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The Holocaust, Neo-Nazism, and White Supremacy | Panel Presentation

October 7 @ 4:15 PM - 5:45 PM

Panelists Kristine Hoover, C. Richard King and Rebecca Erbelding will discuss White supremacist organizations and Nazi movements in the United States generally, and in the Pacific Northwest, in particular.  The panelists will explore the development of white supremacist organizations at different times in American history, their relationship to each other and to international Nazi movements.  In addition, the panelists will discuss the connection between these organizations and versions of white supremacy in today’s America.

Hosted by WSU Tri-Cities College of Arts & Sciences in collaboration with the United States Holocaust Memorial Museum and WSU Center for Arts and Humanities.



C. Richard King
Professor and Chair of Humanities, History, and Social Sciences
Columbia College Chicago

C. Richard King is a professor and chair of Humanities, History and Social Sciences at Columbia College Chicago. His research concentrates on the racial politics of culture. He is particularly interested in uses and understandings of Indianness, white supremacist movements and ideologies, and the forms of memory, representation, identity, and power animating race relations. He is the author/editor of several books, including Team Spirits: The Native American Mascot Controversy (a CHOICE 2001 Outstanding Academic Title), Beyond Hate: White Power and Popular Culture, and most recently Redskins: Insult and Brand.


Dr. Kristine F. Hoover
Associate Professor in the Master of Arts in Organizational Leadership program and Director of the Institute of Hate Studies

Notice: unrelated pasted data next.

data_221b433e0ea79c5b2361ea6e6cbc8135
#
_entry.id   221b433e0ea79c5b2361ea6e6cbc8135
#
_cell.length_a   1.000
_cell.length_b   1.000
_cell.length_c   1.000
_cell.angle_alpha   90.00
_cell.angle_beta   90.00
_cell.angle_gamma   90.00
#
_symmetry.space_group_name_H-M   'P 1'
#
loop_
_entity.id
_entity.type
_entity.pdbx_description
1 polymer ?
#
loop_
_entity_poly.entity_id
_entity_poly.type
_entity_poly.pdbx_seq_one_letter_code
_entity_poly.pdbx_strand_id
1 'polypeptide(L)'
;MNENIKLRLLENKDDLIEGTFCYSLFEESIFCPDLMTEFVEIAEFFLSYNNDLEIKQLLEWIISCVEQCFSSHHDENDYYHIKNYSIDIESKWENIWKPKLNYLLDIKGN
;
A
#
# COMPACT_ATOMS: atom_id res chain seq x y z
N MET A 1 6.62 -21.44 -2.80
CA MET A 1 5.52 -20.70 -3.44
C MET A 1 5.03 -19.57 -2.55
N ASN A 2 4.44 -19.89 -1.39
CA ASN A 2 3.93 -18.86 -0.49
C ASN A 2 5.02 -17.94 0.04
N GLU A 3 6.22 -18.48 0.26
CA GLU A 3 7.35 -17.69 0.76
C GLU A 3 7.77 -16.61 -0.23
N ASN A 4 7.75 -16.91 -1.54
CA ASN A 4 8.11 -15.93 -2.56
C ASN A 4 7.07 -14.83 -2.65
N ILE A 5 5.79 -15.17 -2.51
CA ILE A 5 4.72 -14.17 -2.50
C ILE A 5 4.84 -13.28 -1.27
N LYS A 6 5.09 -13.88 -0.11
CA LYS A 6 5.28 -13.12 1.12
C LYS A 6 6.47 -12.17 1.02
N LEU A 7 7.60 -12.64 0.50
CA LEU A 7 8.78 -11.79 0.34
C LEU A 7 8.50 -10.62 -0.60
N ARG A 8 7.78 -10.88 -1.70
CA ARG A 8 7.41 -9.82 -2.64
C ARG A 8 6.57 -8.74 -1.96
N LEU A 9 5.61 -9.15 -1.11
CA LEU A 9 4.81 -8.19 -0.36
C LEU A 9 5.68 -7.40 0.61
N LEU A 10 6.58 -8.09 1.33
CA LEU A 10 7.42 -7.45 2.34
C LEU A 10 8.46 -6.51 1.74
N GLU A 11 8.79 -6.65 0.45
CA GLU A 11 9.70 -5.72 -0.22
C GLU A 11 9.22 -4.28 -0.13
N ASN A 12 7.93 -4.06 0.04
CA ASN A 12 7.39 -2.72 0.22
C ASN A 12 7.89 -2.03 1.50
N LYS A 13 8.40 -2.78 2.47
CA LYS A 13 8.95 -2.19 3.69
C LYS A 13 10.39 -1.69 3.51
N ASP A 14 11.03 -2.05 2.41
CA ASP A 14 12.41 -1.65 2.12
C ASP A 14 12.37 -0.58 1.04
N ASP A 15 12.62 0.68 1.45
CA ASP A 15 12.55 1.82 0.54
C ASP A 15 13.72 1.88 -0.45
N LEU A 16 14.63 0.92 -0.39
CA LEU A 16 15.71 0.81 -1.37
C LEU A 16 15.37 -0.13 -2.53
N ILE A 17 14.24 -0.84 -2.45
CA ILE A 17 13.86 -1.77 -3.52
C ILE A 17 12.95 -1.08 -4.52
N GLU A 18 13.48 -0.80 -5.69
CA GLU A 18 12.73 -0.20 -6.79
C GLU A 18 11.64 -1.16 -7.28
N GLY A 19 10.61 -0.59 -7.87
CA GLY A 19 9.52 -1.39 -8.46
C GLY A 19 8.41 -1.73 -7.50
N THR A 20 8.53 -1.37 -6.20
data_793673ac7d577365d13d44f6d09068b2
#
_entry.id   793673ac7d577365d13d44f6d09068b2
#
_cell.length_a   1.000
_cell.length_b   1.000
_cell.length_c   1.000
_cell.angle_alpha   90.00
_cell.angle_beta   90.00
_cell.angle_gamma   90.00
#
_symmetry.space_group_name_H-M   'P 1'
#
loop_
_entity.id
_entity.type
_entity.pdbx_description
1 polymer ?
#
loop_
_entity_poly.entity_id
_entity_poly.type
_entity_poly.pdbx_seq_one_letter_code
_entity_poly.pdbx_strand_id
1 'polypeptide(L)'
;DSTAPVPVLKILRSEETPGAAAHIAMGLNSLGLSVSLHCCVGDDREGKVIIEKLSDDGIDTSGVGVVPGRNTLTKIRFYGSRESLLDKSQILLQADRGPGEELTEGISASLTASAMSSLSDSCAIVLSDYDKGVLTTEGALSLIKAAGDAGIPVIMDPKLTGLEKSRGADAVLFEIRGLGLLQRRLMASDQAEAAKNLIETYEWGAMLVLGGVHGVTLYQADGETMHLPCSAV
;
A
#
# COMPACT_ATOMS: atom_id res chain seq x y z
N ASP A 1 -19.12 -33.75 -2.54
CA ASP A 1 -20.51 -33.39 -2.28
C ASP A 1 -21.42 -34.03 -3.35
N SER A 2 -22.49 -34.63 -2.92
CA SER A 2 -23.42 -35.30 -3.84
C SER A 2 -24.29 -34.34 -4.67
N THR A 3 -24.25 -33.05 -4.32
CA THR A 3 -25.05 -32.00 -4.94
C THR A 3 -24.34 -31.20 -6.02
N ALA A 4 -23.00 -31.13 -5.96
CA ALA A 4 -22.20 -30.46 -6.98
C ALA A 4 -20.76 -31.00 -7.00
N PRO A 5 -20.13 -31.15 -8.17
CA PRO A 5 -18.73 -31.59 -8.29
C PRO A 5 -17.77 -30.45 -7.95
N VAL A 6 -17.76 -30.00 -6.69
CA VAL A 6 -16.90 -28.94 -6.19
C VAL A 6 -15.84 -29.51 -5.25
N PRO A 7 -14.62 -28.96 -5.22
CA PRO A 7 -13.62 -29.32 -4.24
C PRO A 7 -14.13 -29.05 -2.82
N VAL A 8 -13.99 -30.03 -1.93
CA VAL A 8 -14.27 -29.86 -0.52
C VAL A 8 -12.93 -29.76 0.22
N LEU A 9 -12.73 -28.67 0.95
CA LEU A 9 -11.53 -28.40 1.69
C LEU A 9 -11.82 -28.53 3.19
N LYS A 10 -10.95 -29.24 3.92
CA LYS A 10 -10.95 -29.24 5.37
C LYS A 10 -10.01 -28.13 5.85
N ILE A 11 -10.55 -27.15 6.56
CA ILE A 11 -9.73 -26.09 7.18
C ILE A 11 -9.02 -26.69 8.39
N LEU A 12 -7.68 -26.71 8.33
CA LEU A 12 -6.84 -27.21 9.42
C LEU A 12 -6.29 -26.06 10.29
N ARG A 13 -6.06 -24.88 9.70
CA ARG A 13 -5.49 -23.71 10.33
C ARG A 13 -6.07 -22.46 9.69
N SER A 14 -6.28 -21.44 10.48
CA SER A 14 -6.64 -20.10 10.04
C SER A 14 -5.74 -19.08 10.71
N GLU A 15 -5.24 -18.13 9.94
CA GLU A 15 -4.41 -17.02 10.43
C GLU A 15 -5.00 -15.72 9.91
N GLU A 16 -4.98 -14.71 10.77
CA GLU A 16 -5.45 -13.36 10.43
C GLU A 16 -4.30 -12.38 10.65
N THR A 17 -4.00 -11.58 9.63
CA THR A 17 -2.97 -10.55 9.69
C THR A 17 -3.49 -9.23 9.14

Gonzaga University

Dr. Kristine F. Hoover is a Professor at Gonzaga University in the Master of Arts in Organizational Leadership and director of the Gonzaga Institute of Hate Studies. The Institute bridges the academy with community engagement, through research, teaching and partnerships with students, staff, faculty, and community members. She is a former Chair of the Washington Legislative Ethics Board and former Society for Human Resource Management (SHRM) trainer. Dr. Hoover is concerned with questions regarding how organizations and communities shape inclusion and cultures of dignity. Her most recent book publication is Countering Hate: Leadership Cases of Non-Violent Action.

20 November 2017, Dr. Rebecca Erbelding portraits at the FDR memorial in Washington DC

Rebecca Erbelding
Historian, Education Initiatives
William Levine Family Institute for Holocaust Education
United States Holocaust Memorial Museum

Rebecca Erbelding has been a historian, curator, and archivist at the US Holocaust Memorial Museum for the past eighteen years and served as the lead historian on the Museum’s special exhibition, Americans and the Holocaust. She holds a PhD in American history from George Mason University. Her first book, Rescue Board: The Untold Story of America’s Efforts to Save the Jews of Europe (Doubleday, 2018), won the National Jewish Book Award for excellence in writing based on archival research.

Robert Bauman

Robert Bauman
Academic Director, History Professor
Washington State University Tri-Cities

Professor Bauman is an award-winning historian whose research interests are in 20th Century U.S. History, social policy, religion and race in the American West. He is the author of a number of articles and book chapters and two books, Race and the War on Poverty: From Watts to East LA, published by the University of Oklahoma Press in 2008, and Fighting to Preserve a Nation’s Soul: America’s Ecumenical War on Poverty, published by the University of Georgia Press in 2019. He also is co-editor, with Robert Franklin, and co-author of Nowhere to Remember: Hanford, White Bluffs and Richland to 1943, published by WSU Press in 2018, and of a yet untitled forthcoming volume on Race and Diversity in the Hanford region. His article, “Jim Crow in the Tri-Cities, 1943-1950” won the Charles Gates Award for the best article published in the Pacific Northwest Quarterly in 2005.

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